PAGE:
Y Combinator founder Paul Graham published an essay over the weekend in which he argues economic inequality is a good thing, or at least that it's a necessary evil of promoting entrepreneurship. A lot of people think he is wrong.
Graham argues that the highly wealthy don't necessarily take their money from the poor, citing startup founders as an example of people who create wealth. "Yes, there are a lot of people who get rich through rent-seeking of various forms, and a lot who get rich by playing games that though not crooked are zero-sum," he writes. "But there are also a significant number who get rich by creating wealth."
He frames critiques of economic inequality as attacks on an ecosystem that allows the startups to thrive: "You can't end economic inequality without preventing people from getting rich, and you can't do that without preventing them from starting startups."
Within hours, Graham's essay elicited a slew of responses calling his points (a) wrong and (b) poorly argued. These counterpoints aren't just coming from sociologists, but also from fellow venture capitalists and members of the startup community.
Lots of straw men here. "Ending economic inequality would mean ending startups." https://t.co/v6IsaUt5Nq-- Kim-Mai Cutler (@kimmaicutler) January 2, 2016
I read Paul Graham's latest entry and then imagined it was a college entry essay and I thought "this kid is insufferable"-- Matt Haughey (@mathowie) January 4, 2016
"Yes, income inequality exists, and, yes, it's a natural consequence of capitalism and other forms of government are decidedly worse than capitalism because they inefficiently create and allocate resources. But the celebratory nature of today's conversation felt tone deaf and seemed to ignore the rules that get bent in favor of those with resources or born into privilege," writes Upfront Ventures partner Mark Suster in an essay titled "Why I don't celebrate income inequality."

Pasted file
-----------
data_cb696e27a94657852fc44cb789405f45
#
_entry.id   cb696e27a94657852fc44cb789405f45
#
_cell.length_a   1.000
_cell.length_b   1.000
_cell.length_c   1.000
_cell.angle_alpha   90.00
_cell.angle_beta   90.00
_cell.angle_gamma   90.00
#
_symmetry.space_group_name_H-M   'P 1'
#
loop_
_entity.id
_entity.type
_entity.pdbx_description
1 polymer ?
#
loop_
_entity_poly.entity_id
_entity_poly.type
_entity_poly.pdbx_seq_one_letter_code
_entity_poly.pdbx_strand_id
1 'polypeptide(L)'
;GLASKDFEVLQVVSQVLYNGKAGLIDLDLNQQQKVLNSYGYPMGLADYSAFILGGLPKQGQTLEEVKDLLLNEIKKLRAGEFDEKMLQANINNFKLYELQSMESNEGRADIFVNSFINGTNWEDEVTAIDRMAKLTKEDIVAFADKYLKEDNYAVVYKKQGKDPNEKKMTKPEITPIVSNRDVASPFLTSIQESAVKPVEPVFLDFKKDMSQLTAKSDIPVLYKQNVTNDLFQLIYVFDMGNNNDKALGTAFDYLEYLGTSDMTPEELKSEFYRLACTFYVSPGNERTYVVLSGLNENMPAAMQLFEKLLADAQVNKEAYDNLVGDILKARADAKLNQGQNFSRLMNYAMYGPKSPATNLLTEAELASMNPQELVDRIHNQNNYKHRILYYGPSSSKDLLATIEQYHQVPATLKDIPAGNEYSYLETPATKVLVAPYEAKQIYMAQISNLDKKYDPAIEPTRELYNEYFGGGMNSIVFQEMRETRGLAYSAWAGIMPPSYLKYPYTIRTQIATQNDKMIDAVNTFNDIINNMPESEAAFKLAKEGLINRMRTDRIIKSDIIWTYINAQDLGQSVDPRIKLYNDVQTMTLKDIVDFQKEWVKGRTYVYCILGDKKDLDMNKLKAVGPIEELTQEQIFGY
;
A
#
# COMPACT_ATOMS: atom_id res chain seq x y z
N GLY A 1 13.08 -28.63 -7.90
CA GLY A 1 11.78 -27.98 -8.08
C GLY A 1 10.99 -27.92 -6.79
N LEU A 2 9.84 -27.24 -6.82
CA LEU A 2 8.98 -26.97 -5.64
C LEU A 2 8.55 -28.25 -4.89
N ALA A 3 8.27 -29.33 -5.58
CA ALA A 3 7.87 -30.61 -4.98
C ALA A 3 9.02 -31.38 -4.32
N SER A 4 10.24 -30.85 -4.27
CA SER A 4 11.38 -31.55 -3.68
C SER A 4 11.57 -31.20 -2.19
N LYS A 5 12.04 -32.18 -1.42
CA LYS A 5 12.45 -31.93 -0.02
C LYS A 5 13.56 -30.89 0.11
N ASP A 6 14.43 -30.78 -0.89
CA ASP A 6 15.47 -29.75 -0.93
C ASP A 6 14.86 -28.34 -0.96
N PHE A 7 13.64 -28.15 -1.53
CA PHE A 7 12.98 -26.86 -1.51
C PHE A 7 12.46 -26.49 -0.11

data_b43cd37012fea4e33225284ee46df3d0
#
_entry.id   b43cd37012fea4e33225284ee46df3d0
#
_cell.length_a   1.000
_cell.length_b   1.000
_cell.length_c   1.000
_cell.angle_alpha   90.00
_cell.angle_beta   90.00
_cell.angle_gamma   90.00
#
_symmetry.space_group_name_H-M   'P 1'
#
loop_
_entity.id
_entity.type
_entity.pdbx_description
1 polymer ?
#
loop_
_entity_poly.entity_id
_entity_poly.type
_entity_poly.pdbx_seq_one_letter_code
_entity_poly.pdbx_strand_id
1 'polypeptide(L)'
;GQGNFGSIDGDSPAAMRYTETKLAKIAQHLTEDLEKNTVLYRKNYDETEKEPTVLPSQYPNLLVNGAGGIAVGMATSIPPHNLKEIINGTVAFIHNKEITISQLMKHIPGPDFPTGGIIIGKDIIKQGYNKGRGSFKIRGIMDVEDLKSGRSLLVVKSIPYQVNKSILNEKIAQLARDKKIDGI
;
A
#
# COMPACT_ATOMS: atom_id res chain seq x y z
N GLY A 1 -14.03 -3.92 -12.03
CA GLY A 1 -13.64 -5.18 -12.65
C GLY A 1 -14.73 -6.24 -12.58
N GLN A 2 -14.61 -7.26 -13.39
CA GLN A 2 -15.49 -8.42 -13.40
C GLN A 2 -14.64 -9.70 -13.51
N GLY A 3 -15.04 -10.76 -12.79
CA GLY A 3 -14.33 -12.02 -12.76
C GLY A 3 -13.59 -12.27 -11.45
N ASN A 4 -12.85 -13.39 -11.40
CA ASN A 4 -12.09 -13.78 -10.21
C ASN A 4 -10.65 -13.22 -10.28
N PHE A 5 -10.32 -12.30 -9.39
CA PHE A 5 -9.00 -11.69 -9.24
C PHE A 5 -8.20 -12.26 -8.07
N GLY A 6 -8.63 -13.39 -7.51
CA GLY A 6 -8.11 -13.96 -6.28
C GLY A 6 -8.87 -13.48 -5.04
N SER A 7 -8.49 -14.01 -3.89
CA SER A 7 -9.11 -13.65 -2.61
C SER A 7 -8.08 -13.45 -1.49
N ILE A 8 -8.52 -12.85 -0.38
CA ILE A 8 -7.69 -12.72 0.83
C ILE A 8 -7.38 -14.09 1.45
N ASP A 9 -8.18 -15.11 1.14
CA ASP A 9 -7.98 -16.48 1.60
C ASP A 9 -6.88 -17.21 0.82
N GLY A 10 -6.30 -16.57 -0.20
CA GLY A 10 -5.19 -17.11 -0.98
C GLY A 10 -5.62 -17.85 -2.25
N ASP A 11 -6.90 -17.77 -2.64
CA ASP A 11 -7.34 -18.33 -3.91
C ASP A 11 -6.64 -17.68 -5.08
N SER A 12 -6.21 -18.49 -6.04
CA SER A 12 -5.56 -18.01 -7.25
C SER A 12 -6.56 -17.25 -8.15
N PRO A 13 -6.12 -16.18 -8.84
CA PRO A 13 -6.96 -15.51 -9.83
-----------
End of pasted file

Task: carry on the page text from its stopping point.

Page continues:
Suster argues that unequal access to education and special tax breaks for startup founders and venture capitalists make for an unfair system that paves special access for a few to the tip-top echelons of income, deferring to those high-earners disproportionate influence over politics.
QVentures Partner Rick Webb writes that Graham's argument was based on a virtually non-existent conflict. "Literally no one in America, save for a very few on the fringe, is talking about eliminating inequality," writes Webb. They're talking about reducing income inequality by establishing a progressive income tax, he clarifies.
University of Toronto economist Joshua Gans counters that Graham's "notion that entrepreneurship and inequality go hand in hand is I suspect a myth. There is no theoretical reason for this to be the case, certainly no moral reason, and, if I had to guess, it isn't empirically true."
Inc. has reached out to Graham for a comment and will update if he responds. The investor wrote on Twitter that many of his critics were attacking him, rather than his ideas, which he says "implies I didn't leave much to refute."
In a way the volume of ad hominems is a good sign. It implies I didn't leave much to refute. https://t.co/TG7RHpV5sJ-- Paul Graham (@paulg) January 4, 2016